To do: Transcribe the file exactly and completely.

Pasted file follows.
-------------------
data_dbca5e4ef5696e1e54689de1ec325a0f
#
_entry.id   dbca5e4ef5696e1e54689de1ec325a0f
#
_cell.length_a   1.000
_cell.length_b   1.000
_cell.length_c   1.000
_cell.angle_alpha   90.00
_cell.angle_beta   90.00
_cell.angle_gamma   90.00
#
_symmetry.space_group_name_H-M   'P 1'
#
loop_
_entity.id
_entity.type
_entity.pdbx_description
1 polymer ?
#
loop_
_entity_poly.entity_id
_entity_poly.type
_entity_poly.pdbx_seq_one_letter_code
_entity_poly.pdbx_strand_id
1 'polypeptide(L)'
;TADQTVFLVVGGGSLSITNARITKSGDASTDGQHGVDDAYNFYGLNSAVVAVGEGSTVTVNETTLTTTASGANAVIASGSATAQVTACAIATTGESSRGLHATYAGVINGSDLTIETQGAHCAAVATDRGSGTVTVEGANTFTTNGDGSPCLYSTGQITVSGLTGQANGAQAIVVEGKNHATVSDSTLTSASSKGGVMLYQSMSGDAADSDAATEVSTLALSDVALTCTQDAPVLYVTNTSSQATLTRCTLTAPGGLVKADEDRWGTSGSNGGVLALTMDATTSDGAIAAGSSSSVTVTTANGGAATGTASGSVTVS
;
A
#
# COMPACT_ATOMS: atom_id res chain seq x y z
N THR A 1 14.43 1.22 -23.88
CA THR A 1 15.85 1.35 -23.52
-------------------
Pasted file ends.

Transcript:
data_dbca5e4ef5696e1e54689de1ec325a0f
#
_entry.id   dbca5e4ef5696e1e54689de1ec325a0f
#
_cell.length_a   1.000
_cell.length_b   1.000
_cell.length_c   1.000
_cell.angle_alpha   90.00
_cell.angle_beta   90.00
_cell.angle_gamma   90.00
#
_symmetry.space_group_name_H-M   'P 1'
#
loop_
_entity.id
_entity.type
_entity.pdbx_description
1 polymer ?
#
loop_
_entity_poly.entity_id
_entity_poly.type
_entity_poly.pdbx_seq_one_letter_code
_entity_poly.pdbx_strand_id
1 'polypeptide(L)'
;TADQTVFLVVGGGSLSITNARITKSGDASTDGQHGVDDAYNFYGLNSAVVAVGEGSTVTVNETTLTTTASGANAVIASGSATAQVTACAIATTGESSRGLHATYAGVINGSDLTIETQGAHCAAVATDRGSGTVTVEGANTFTTNGDGSPCLYSTGQITVSGLTGQANGAQAIVVEGKNHATVSDSTLTSASSKGGVMLYQSMSGDAADSDAATEVSTLALSDVALTCTQDAPVLYVTNTSSQATLTRCTLTAPGGLVKADEDRWGTSGSNGGVLALTMDATTSDGAIAAGSSSSVTVTTANGGAATGTASGSVTVS
;
A
#
# COMPACT_ATOMS: atom_id res chain seq x y z
N THR A 1 14.43 1.22 -23.88
CA THR A 1 15.85 1.35 -23.52